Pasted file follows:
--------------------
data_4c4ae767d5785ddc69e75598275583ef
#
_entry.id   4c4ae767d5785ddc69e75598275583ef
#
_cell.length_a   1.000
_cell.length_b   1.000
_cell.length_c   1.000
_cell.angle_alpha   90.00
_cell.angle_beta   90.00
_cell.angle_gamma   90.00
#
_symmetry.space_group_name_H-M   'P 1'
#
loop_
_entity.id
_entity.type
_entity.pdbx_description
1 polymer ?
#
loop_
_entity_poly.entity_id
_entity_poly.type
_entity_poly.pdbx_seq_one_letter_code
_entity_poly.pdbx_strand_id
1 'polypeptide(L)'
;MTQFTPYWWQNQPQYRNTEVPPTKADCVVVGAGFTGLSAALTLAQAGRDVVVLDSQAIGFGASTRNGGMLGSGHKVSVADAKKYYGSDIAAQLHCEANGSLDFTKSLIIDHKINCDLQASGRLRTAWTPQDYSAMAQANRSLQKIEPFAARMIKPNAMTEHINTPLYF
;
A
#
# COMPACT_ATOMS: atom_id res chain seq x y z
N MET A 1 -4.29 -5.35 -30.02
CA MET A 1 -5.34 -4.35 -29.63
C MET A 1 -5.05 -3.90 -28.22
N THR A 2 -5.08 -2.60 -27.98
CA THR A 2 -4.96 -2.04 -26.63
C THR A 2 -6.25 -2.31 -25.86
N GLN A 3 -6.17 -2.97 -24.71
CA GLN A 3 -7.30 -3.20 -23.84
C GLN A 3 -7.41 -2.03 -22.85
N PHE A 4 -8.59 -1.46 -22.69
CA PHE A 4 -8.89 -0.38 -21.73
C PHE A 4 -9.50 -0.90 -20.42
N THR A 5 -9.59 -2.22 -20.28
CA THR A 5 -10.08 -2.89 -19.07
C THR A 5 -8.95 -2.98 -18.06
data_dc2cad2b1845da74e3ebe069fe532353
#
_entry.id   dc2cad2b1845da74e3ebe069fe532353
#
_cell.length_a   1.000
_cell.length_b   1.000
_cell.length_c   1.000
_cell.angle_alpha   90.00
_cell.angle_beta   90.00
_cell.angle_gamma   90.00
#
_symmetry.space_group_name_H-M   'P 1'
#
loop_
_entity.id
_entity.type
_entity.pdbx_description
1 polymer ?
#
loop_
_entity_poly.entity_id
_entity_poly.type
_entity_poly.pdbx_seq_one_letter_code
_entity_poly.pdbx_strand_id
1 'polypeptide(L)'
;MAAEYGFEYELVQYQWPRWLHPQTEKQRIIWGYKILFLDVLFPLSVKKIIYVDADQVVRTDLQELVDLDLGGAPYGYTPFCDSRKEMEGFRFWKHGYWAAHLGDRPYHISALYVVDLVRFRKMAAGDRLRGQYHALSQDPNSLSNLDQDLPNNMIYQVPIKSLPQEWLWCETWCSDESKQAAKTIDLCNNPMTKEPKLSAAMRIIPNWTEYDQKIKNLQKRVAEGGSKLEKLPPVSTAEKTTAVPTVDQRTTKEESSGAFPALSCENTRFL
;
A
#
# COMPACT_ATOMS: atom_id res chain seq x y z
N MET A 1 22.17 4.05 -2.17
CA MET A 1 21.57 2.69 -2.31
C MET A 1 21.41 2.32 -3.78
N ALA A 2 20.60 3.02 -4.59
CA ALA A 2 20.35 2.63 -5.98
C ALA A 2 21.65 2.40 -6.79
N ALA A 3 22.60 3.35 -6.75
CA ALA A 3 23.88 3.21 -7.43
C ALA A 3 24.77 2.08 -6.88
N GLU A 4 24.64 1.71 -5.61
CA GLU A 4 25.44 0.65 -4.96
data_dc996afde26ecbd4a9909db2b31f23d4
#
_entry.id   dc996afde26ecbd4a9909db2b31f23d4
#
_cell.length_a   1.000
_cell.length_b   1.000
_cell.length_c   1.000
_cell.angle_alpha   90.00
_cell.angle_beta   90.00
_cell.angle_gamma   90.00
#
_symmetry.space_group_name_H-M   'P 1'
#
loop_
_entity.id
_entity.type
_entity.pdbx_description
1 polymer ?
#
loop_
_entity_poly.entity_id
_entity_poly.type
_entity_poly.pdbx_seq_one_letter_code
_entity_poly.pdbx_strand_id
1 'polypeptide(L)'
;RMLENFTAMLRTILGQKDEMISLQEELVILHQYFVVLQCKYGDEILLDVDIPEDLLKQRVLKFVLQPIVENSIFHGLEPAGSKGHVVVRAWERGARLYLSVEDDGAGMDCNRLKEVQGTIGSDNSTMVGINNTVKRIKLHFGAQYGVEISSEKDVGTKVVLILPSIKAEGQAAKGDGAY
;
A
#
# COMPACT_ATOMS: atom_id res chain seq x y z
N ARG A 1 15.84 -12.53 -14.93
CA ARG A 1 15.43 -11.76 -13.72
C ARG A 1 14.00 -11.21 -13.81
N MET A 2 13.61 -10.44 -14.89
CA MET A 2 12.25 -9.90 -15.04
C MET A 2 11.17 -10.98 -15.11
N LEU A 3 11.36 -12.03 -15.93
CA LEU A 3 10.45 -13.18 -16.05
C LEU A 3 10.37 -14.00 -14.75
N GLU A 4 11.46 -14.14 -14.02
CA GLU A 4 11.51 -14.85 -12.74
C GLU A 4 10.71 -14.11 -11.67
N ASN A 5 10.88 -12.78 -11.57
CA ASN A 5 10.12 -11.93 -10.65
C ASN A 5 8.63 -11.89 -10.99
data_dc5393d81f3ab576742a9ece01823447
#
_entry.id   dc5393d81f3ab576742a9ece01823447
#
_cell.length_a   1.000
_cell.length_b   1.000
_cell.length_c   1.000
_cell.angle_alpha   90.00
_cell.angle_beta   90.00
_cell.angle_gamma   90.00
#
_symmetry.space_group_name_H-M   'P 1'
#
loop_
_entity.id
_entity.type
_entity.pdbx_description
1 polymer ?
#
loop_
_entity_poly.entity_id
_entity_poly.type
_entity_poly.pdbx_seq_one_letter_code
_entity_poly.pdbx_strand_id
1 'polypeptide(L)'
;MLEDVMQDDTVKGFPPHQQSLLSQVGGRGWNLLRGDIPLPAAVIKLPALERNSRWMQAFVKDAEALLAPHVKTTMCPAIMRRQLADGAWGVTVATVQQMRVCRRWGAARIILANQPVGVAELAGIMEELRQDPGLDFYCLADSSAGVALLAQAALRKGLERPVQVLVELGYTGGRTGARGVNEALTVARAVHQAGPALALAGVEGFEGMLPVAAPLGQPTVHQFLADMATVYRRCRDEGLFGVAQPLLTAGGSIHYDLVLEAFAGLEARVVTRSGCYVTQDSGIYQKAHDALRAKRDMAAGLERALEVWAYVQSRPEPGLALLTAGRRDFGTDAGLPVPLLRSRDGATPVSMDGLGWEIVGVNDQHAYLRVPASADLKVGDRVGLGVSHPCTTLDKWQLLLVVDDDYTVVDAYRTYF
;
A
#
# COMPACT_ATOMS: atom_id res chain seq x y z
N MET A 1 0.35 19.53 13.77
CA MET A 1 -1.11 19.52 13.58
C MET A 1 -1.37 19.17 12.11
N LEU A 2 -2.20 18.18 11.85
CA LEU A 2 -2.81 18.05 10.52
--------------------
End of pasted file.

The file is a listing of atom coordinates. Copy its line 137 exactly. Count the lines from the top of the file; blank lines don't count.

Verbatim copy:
_cell.length_b   1.000